Which route to take? BSN or RPN?Register Today!
- by Dezy Jul 20, '12SO I got call today from another university that has left me with a bit of puzzlement
Ok so the call i received today was from ... lets say school A. School A orginally was my first choice. The school has smaller classroom sizes, which is the main reason it was my first choice. School A has the RPN route.
(Where I live, the program is about 2 yrs maybe a little longer due to the practicum. I figured If i went this route I could be making good money in 2 yrs so I could work a good paying job a bit while i continued school resulting in my rn. ( to complete my Rn if I took this step would result in myself having to transfer school B and recieve my rn anyway after 2 more years of school.)).
earlier when I was applying with school A, I had to jump through hoops and get screwed over. Not gonna get into the whole story but basically there was some complications and I was told I was on a waiting list to see if I could get in. This worried me a great deal because I had worked my butt off to get into school in the fall. When I found out I might not get in this year for sure I applied school B nd shortly after, I was notified that I was accepted into school B.
I decided to think about being received by school B in a positive way and I took some time on several occasions to go and view the school, and try to get to know it. (This university is insanely big but the did build a section specifically for the BSN program. ) I also decided I was going to be excited that even though this wasnt my main plan, I will still be on my way to getting my BSN/ RN.
I guess my question to you peeps is: which one is the smarter route? I mean if I'm in BSN can I get a job as a nursing student in 2 years and still work when im in school? Would I be wasting my time going through the RPN to RN?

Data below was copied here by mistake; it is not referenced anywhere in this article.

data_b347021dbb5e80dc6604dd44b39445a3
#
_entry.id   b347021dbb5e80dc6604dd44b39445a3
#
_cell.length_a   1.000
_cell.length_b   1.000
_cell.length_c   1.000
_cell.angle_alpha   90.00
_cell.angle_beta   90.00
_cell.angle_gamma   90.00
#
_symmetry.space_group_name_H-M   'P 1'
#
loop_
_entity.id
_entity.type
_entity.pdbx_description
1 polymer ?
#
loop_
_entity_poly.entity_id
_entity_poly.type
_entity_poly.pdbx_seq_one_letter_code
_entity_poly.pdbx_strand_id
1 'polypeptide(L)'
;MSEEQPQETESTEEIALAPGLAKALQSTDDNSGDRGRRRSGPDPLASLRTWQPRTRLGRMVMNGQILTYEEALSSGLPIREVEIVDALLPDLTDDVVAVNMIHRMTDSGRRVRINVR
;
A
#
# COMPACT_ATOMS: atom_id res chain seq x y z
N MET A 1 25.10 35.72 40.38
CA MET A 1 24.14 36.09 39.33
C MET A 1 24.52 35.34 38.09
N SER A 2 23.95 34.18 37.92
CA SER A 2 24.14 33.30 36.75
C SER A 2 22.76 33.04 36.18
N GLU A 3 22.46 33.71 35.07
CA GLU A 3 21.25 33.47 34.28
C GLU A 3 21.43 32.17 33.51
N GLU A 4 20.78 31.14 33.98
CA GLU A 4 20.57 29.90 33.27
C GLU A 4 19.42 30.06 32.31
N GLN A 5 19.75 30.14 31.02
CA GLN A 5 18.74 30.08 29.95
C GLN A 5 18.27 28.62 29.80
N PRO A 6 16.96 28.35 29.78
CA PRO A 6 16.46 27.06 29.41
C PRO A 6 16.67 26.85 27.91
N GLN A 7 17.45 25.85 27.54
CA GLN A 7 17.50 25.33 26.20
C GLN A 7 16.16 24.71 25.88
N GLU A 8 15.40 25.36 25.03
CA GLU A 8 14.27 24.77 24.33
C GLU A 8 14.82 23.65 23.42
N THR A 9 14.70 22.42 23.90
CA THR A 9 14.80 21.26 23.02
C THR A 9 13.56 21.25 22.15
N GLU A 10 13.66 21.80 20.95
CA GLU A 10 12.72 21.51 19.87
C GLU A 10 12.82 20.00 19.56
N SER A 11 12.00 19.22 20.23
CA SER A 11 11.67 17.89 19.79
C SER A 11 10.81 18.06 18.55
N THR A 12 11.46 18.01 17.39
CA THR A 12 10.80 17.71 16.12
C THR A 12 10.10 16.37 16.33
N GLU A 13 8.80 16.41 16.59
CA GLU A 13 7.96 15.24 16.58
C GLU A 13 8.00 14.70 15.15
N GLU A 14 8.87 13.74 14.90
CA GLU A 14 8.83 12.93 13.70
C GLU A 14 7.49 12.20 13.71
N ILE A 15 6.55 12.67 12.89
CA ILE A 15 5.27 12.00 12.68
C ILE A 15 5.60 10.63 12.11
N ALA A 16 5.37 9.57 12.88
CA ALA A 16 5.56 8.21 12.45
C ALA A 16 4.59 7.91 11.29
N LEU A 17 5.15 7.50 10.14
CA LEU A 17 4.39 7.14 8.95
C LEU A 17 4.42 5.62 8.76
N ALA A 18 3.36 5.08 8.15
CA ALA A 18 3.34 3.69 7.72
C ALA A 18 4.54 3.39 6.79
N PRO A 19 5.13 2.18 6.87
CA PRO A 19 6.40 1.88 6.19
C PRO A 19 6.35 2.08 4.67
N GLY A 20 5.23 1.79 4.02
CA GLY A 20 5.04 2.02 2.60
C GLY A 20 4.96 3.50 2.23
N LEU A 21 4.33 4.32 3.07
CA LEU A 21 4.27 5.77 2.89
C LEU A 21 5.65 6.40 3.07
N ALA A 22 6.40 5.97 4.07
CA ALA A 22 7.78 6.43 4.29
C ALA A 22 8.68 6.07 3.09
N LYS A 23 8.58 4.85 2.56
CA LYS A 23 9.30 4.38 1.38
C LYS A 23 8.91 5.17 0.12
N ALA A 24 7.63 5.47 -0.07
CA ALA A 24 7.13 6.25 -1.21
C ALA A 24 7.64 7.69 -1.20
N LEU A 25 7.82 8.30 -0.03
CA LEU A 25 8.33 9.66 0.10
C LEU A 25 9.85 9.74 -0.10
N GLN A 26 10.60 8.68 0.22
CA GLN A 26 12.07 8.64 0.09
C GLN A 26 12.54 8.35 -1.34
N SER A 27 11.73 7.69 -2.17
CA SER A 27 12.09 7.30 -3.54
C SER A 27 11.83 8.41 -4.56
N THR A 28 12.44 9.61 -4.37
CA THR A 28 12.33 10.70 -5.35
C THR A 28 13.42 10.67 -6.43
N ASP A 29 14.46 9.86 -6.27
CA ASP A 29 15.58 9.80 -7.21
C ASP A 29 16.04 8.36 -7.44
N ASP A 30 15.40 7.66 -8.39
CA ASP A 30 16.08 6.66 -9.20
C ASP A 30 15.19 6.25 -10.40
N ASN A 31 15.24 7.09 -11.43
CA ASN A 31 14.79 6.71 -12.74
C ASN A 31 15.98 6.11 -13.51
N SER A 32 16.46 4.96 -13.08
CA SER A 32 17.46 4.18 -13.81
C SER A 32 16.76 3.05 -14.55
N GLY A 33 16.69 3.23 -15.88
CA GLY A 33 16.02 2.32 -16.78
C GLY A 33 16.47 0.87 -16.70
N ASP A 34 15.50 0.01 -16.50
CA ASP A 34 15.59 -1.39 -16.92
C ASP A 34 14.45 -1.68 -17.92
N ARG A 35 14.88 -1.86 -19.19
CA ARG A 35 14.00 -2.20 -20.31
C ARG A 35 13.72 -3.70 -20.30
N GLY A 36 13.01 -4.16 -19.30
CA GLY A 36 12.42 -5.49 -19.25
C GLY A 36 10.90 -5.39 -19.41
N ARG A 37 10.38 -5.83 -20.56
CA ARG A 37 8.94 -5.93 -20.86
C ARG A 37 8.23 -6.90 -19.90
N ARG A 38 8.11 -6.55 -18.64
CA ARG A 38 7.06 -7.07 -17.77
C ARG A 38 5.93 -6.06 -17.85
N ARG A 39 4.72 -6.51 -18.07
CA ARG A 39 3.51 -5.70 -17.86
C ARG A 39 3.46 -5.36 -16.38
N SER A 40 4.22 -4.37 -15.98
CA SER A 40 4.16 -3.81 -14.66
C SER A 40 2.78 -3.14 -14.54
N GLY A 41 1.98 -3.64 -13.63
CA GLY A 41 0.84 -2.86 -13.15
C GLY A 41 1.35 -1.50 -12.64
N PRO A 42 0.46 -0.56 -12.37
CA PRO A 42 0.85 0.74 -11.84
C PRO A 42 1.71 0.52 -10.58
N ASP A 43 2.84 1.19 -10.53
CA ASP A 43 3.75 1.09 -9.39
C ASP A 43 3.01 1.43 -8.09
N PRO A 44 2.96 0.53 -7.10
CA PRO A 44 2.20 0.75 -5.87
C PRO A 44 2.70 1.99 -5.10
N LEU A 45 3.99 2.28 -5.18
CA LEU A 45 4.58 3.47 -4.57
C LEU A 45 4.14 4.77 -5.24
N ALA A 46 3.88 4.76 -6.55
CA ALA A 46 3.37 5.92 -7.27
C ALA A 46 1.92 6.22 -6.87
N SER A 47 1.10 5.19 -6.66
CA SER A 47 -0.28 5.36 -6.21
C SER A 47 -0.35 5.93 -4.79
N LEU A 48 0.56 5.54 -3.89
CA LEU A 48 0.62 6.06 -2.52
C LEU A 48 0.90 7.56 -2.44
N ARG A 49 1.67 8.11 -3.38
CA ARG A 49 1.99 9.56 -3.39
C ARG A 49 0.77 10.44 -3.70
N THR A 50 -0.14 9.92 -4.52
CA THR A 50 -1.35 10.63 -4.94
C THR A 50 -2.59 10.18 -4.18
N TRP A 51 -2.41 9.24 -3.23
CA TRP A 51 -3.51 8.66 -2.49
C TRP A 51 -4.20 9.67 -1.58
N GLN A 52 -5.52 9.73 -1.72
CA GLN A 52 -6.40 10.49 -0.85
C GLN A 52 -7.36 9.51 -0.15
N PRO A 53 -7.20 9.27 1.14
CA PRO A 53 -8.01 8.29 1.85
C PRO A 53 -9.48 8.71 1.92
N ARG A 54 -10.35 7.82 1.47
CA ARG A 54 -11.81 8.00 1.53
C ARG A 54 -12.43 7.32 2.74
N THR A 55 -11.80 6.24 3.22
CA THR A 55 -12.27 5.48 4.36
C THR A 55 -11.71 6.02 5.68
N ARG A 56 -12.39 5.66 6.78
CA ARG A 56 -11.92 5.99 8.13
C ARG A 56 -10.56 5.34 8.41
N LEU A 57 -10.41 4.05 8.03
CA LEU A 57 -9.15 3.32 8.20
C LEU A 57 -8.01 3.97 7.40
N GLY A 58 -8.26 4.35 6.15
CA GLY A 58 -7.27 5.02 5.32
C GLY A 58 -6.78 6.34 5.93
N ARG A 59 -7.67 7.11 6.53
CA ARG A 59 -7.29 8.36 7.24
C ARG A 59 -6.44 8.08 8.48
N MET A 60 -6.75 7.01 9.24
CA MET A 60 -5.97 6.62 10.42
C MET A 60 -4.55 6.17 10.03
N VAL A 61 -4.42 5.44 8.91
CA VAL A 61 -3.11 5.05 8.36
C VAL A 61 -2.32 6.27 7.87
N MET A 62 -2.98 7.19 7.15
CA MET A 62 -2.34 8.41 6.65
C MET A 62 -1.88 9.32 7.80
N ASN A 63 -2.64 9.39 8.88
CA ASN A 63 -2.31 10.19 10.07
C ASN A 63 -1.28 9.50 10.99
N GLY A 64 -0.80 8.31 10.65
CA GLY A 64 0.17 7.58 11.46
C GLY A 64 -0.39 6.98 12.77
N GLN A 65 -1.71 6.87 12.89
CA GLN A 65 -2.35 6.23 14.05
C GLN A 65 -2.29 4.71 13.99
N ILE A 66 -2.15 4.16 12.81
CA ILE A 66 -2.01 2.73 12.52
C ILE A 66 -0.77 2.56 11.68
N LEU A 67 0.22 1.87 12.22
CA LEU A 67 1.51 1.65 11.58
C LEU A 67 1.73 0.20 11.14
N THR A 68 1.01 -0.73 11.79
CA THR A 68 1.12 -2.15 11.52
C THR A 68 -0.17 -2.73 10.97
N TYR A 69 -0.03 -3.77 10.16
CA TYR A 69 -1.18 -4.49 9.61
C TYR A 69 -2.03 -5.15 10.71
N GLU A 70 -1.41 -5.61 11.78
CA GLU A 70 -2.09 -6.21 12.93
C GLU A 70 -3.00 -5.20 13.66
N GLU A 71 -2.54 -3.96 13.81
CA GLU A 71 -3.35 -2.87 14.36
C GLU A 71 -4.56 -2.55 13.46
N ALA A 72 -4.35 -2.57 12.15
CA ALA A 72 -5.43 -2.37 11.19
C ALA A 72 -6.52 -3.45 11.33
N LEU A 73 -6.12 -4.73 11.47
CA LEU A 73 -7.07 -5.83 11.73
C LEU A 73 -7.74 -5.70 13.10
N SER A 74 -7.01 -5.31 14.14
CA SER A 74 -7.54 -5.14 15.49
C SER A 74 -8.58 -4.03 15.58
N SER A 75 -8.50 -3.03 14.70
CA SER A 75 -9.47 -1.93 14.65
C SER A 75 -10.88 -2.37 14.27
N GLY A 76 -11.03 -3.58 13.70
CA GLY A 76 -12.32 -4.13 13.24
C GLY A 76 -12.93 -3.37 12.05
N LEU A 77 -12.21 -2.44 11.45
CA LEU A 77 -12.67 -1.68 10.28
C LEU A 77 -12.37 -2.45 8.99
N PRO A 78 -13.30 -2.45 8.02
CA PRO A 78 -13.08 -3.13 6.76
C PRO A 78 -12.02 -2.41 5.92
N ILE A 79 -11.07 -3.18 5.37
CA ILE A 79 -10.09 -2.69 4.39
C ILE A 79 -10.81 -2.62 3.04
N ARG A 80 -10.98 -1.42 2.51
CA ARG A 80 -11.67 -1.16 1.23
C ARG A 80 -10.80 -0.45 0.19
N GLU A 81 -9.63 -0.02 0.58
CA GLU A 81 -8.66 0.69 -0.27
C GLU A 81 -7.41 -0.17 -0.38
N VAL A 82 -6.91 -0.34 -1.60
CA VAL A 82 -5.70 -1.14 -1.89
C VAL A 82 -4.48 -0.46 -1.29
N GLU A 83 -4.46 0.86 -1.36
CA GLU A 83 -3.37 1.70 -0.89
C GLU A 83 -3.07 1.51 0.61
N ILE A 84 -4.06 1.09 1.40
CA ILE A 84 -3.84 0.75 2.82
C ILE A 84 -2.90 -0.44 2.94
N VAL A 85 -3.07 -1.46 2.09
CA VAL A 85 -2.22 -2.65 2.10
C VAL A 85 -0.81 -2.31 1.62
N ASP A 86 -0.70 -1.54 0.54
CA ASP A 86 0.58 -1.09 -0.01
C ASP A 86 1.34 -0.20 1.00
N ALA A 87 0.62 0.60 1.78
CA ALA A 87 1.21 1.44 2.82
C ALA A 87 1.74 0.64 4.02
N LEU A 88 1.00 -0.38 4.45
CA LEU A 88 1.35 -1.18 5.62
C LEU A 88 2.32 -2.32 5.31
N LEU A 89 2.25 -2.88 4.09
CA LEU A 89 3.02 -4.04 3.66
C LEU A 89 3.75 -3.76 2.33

- Jul 20, '12 by Alex8291I would say that going straight to get your BSN would be the wisest choice...after a couple of clinicals are under your belt you can work as a CNA while still going to school. Usually this is about 2 years in. Plus, once you get out and take the NCLEX...BAM! You're a RN.
I just took the NCLEX a couple of weeks ago and passed...it feels so good to be a registered nurse...it's a tough program and it won't be easy, but trust me, it's going to be so worth it! Now go on...go get that BSN!!!
- Jul 20, '12 by amoslpnAfter a year in the RN program, you can also test to take the PN.
- Jul 21, '12 by Miiki SNQuote from amoslpnThat depends on the state.After a year in the RN program, you can also test to take the PN.
- Jul 21, '12 by DezyI have heard rumour that if you are in the BSN you can not become licensed as a LPN. I don't really understand why... the course I think is supposed to be more extensive anyway.
However I have heard that you can be employed as a nursing student and that they pay the same as they would for a LPN. Every time I ask around for this info no one can confirm this information for me.